Kamasi Washington


“Jazz is like a telescope, and a lot of other music is like a microscope,” speaks Los Angeles-born saxophonist Kamasi Washington, who since the age of three has been an obsessive practicing musician, and with 34-years of experience now behind him, can site Kendrick Lamar and Ryan Adams as collaborators while still being able to call the four walls that flanked his adolescence home. Where some may argue that the propellant energy that once charged the incendiary beginnings of jazz faded away with the towering talent of the time, and see Washington as stepping-up as the primary architect of the genre’s revival, I don’t believe him to be attempting to reanimate a near-dead corpse, but offering a new joyous language in its place. Speaking on his elevating vision, the West Coast Get Down alumni dares waste his time with words: “I’m coming into a place where I’m saying what I want with my instrument.”

Washington notes, as he and his seven-man band, built of wind-surgeons and light-speed percussive brutes, flood the stage, “I know it doesn’t look like it, but I like kung fu”, before understated, outward-facing jazz phrasing introduces ‘Fists of Fury’, an interpolation of Bruce Lee’s 1972 movie of the same name, and rapidly evolves into a generous volcanic spill. However, where the evening’s introduction shatters earthly crisis – empowering the audience of Manchester’s Albert Hall to exact some-kind-of insurrection rather than wait for justice to be handed to them, the latter half of the evening explores post-political possibility – venturing into the ‘Heaven’ that makes up one-half of Washington’s upcoming release. Instruments are attacked with an effortless ferocity throughout ‘The Space Travellers Lullaby’ – bending musical confines and warping points-of-reference with an explorative optimism that leads the omnipresence of societal collapse to completely evaporate in the wake of the Dashiki-wearing virtuoso’s embrace of the unknown.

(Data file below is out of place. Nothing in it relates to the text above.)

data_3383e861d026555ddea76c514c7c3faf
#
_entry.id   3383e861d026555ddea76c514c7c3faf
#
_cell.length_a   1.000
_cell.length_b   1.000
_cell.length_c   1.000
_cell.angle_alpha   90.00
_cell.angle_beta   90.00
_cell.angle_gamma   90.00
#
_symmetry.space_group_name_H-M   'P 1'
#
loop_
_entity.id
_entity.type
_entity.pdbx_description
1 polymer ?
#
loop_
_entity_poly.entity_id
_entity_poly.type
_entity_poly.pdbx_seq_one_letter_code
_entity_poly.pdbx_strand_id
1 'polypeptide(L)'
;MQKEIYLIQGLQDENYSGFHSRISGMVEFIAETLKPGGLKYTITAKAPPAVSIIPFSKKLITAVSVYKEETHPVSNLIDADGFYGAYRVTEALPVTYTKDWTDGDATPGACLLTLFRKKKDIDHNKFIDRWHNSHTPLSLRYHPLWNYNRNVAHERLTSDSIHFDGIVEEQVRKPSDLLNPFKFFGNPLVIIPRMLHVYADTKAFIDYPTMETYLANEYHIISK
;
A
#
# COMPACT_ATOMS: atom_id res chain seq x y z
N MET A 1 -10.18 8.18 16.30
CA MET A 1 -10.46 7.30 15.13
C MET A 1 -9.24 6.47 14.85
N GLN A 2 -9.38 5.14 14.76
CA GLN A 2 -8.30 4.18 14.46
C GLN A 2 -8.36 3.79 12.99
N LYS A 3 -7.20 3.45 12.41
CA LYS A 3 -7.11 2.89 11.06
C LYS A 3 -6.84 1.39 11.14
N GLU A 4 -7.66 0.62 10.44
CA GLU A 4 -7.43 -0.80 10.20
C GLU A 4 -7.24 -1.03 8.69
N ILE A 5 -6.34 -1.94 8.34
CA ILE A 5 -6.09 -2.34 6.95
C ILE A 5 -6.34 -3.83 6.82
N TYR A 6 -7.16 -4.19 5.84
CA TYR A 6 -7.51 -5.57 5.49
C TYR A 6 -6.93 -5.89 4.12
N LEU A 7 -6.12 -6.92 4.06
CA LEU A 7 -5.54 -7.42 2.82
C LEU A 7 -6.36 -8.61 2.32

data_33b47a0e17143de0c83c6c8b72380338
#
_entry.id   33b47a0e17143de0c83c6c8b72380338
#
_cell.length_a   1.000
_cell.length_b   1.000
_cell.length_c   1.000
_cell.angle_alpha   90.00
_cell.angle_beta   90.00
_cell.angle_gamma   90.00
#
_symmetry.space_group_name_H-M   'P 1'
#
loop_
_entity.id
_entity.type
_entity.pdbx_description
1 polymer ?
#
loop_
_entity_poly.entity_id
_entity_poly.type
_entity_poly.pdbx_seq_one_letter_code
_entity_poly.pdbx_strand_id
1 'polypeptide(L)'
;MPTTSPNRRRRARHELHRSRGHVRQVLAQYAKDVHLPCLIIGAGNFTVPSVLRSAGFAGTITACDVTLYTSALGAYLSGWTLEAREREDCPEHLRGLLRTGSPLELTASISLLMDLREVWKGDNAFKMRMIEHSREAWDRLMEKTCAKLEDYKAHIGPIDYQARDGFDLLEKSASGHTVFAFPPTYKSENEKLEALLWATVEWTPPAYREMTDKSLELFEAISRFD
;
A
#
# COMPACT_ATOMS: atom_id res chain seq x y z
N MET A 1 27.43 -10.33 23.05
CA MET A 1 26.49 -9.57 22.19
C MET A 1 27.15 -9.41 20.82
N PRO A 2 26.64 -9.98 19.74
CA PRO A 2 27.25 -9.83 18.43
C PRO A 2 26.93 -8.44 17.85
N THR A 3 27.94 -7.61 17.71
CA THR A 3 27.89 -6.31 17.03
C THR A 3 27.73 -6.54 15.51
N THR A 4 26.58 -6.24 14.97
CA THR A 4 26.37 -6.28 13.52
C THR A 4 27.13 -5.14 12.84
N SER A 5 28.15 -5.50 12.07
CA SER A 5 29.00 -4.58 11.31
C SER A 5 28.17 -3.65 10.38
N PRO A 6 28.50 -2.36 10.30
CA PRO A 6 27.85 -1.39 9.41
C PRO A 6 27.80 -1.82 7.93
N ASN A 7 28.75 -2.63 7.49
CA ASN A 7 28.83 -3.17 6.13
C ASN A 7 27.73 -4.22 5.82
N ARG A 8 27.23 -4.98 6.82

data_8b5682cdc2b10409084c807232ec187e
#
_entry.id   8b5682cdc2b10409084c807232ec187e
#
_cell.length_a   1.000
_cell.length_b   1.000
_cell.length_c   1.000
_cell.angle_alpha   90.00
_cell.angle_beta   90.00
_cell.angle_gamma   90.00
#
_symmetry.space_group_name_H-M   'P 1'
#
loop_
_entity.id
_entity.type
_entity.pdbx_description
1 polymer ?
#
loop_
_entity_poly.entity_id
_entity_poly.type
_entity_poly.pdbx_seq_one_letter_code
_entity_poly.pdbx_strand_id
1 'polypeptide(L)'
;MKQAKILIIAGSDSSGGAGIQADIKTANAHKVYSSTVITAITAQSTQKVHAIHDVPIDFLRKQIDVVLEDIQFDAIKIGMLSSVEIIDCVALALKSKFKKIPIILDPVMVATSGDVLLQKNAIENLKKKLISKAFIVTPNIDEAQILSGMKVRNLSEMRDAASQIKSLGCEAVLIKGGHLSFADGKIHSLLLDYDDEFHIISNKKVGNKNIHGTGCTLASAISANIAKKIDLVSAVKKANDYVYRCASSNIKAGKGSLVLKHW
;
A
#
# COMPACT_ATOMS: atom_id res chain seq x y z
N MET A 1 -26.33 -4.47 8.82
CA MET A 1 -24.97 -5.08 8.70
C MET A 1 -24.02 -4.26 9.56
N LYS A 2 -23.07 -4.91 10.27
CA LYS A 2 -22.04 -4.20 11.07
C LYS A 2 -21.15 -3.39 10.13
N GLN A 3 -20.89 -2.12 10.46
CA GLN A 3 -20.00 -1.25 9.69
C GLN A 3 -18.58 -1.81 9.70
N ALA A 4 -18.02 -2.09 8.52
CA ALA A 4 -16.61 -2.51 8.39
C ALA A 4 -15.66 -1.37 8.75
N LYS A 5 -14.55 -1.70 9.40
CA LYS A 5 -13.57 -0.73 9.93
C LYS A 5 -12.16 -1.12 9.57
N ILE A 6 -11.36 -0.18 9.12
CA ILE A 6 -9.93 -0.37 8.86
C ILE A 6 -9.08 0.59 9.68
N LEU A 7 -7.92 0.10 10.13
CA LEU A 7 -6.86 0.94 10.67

Ecstasy and shameless, sincere joy suffocates the on-going conversation that is taking place between all musicians – higher than the sun in the throes of beyondness, but prior to diving head-first into the ecstatic swimming-pool water of ‘Truth’, and following a world-swallowing 110-minute performance of defiant bliss – biblical in its breadth and ambition, the other-reaching “Man of Peace” puts succinctly what the evening has been channelling with an open hand: “Diversity is not to be tolerated, but celebrated.”

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James Musker

Music Journalism student and lover of all things sensory and cosmic.